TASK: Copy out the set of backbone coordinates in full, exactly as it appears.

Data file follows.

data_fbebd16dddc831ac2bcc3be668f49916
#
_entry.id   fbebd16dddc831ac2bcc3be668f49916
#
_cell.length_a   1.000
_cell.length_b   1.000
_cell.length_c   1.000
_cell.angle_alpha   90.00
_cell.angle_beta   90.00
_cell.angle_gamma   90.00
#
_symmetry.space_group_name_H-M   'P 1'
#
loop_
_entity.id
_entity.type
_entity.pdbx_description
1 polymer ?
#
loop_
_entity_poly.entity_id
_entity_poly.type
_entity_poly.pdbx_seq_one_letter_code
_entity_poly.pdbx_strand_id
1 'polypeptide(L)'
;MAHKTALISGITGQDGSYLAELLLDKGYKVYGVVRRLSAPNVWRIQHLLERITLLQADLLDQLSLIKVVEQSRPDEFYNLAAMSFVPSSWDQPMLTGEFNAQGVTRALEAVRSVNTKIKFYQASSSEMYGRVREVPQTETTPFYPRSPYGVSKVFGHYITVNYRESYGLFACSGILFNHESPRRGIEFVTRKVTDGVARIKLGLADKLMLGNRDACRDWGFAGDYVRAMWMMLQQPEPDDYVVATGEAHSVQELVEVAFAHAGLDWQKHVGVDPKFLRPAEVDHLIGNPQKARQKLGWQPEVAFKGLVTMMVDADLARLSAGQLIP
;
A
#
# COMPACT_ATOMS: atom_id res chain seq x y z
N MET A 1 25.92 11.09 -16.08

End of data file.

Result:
data_fbebd16dddc831ac2bcc3be668f49916
#
_entry.id   fbebd16dddc831ac2bcc3be668f49916
#
_cell.length_a   1.000
_cell.length_b   1.000
_cell.length_c   1.000
_cell.angle_alpha   90.00
_cell.angle_beta   90.00
_cell.angle_gamma   90.00
#
_symmetry.space_group_name_H-M   'P 1'
#
loop_
_entity.id
_entity.type
_entity.pdbx_description
1 polymer ?
#
loop_
_entity_poly.entity_id
_entity_poly.type
_entity_poly.pdbx_seq_one_letter_code
_entity_poly.pdbx_strand_id
1 'polypeptide(L)'
;MAHKTALISGITGQDGSYLAELLLDKGYKVYGVVRRLSAPNVWRIQHLLERITLLQADLLDQLSLIKVVEQSRPDEFYNLAAMSFVPSSWDQPMLTGEFNAQGVTRALEAVRSVNTKIKFYQASSSEMYGRVREVPQTETTPFYPRSPYGVSKVFGHYITVNYRESYGLFACSGILFNHESPRRGIEFVTRKVTDGVARIKLGLADKLMLGNRDACRDWGFAGDYVRAMWMMLQQPEPDDYVVATGEAHSVQELVEVAFAHAGLDWQKHVGVDPKFLRPAEVDHLIGNPQKARQKLGWQPEVAFKGLVTMMVDADLARLSAGQLIP
;
A
#
# COMPACT_ATOMS: atom_id res chain seq x y z
N MET A 1 25.92 11.09 -16.08